If you're looking for part two, you can find it here.
Easily the biggest problem with Codex: WAAAGH! Ghazghkull's lore is its focus on one individual, Ghazghkull Mag Uruk Thraka himself. Along with furthering the problem of encouraging herohammer tendencies and removing any opportunity for a player to really leave their own mark on an army, the chief issue is that it boils down an entire force to one person. While generals, commanders and leaders are generally the most famous figures in war, they do not make up an entire army in of themselves. They need elite troops, forces at their command, and over time they will be replaced as much as the grunts, meaning that focusing so heavily upon a single figure can limit an army's focus to a single time period.
Now, as discussed before, orks are a potential exception to this. After all, every WAAAGH! is formed out of a mass of boyz following one figure out of respect or sheer cult of personality, with no real history or founding to work off of. However, even in this regard the book falls short due to how it treats Ghazghkull and fails to properly emphasise his role as a legendary figure. It gives the ork plenty of accomplishments, certainly, but at the same time the lore tells them in such a matter-a-fact way that it lacks true impact. Everything is delivered bluntly, is so focused upon Ghazghkull himself with no sense of mystery nor real connection to his foes. What's more is that there was really no sense of immersion.
This isn't a unique problem either, and it comes down to a few things which Games Workshop has been progressively losing over the years when it comes to their storytelling in rulebooks. One of these was specifically brought up in the review of Codex: Farsight Enclaves as it could have single-handedly saved the entire book: Opinionated account. Rather than wrecking the entire Tau Empire and reducing the Aun to a poor, mustache twirling substitute of the Emperor, half of Farsight's knowledge could have been presented as obvious opinion. Entire passages could have been written by Fire Warriors under his command or Farsight himself, accounting for what they had personally seen and give a degree of doubt to their accuracy along with a more personal touch.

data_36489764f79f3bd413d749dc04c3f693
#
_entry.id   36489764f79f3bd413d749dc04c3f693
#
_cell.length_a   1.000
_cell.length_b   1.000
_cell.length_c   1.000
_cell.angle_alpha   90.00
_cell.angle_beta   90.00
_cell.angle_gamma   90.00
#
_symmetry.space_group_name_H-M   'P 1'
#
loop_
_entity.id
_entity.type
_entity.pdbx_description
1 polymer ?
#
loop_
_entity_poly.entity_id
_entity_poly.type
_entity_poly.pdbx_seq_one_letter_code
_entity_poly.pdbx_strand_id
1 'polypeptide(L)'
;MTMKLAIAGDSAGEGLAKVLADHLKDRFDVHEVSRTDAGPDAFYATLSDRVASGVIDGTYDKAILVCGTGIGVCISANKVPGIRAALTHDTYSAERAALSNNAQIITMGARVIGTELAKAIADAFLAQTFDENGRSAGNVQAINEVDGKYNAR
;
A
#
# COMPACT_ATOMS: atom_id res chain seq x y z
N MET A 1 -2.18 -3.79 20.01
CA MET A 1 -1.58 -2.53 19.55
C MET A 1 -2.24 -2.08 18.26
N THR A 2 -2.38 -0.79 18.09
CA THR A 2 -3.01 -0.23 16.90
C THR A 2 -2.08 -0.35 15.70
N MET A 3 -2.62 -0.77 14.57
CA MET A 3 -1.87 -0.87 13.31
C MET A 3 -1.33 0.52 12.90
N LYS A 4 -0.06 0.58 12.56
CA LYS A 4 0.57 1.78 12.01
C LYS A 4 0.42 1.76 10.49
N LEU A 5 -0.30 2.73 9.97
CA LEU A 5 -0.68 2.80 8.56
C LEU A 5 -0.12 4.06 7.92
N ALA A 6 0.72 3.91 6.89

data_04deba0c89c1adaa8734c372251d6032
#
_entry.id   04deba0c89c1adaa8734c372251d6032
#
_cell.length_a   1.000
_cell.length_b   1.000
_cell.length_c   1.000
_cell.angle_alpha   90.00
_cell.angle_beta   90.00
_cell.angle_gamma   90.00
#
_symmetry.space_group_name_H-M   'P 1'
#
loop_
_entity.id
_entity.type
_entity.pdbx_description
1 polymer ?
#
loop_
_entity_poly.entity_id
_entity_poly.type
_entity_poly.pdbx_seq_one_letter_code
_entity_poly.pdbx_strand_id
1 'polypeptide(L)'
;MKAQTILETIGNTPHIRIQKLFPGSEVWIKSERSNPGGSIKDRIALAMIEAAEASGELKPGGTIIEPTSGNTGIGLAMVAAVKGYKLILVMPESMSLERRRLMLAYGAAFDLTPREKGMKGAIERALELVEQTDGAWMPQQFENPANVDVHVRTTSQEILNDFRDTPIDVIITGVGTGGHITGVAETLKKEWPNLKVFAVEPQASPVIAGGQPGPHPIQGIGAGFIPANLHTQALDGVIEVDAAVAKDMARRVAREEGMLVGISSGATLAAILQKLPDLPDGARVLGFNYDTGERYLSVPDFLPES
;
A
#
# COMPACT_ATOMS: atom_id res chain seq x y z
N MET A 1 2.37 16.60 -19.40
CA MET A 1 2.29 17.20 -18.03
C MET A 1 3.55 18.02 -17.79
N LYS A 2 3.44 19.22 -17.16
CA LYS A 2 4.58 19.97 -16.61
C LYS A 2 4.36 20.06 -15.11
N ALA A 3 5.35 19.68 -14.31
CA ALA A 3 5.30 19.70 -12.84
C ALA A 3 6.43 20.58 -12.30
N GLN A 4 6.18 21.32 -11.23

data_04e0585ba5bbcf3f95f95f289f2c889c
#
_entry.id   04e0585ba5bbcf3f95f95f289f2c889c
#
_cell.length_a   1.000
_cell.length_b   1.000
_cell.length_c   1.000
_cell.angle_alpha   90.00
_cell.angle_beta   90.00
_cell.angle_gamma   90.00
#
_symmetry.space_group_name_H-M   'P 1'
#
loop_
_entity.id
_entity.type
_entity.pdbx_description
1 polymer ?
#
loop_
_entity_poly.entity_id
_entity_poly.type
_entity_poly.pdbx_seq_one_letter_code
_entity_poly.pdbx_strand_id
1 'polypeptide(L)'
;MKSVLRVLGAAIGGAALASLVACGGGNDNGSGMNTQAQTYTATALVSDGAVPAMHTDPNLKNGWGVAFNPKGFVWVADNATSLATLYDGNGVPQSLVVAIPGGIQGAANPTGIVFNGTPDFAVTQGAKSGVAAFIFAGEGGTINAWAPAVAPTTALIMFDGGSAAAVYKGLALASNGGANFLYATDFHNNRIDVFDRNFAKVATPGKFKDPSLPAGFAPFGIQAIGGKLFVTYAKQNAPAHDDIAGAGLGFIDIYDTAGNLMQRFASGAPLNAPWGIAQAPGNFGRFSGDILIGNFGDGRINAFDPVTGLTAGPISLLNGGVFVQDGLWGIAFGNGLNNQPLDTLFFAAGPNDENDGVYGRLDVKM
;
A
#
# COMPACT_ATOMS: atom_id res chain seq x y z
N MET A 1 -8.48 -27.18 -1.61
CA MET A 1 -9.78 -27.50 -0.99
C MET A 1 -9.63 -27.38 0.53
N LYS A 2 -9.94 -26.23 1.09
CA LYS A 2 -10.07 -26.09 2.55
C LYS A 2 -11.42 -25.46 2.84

The same thing could have been done here to beef up Ghazghkull's legendary status. Rather than bluntly hammering in how awesome Ghazghkull is with direct statements, the supplement could have used accounts from the orks or even descriptions of moments in battles. Prior armybooks in Fantasy in particular used this to great advantage, especially with the likes of the Dwarfs. It added far more flavour than simply telling the reader the information and helped to build up a picture of the kind of forces they were dealing with, making the army stand out more. The original Codex: Necrons, and even some elements of the SPESS TOMB KINGZ, both used this to a degree with other forces viewing the army and building up how they were viewed on the battlefield. This just needed to be directed towards on figure and there were some easy ways to do it.
The foremost among these would be having specific orks be used as viewpoint figures retelling certain events from the conflicts he was in. Some directly, with a few paragraphs or a page of dialogue from them speaking about Ghazghkull like some mythical figure, while the standard text could use a little uncertainty. Opening up a few bits with an almost Conan like introduction would help set the theme of the book and better bring across the idea of Ghazghkull's importance, as would adding a few elements of uncertainty, throwing in legends or tales about him viewed by others. This helps to build up the feeling the book is speaking about some fabled immortal warrior, some legend, rather than just a good commander, as it adds an element of myth to his events. After all, Ghazghkull is supposed to be the chosen of Mork and Gork, so this would fit right in with how he was originally presented.
What's more is that Games Workshop even uses these elements itself in its more successful books. Cypher - Lord of the Fallen (and yes, we will get around to covering it some day) used this to great effect, as did Codex: Legion of the Damned, adding elements of uncertainty and sense of legend behind them through certain impossible tasks. This can only be done so many times of course, but with the chosen warrior of two relatively major Warp entities, Ghazghkull desperately needed this. This wouldn't be any kind of excuse to skimp on details, but it would allow the book to take an approach to really emphasis upon his nature as a barbarian king guided by actual gods.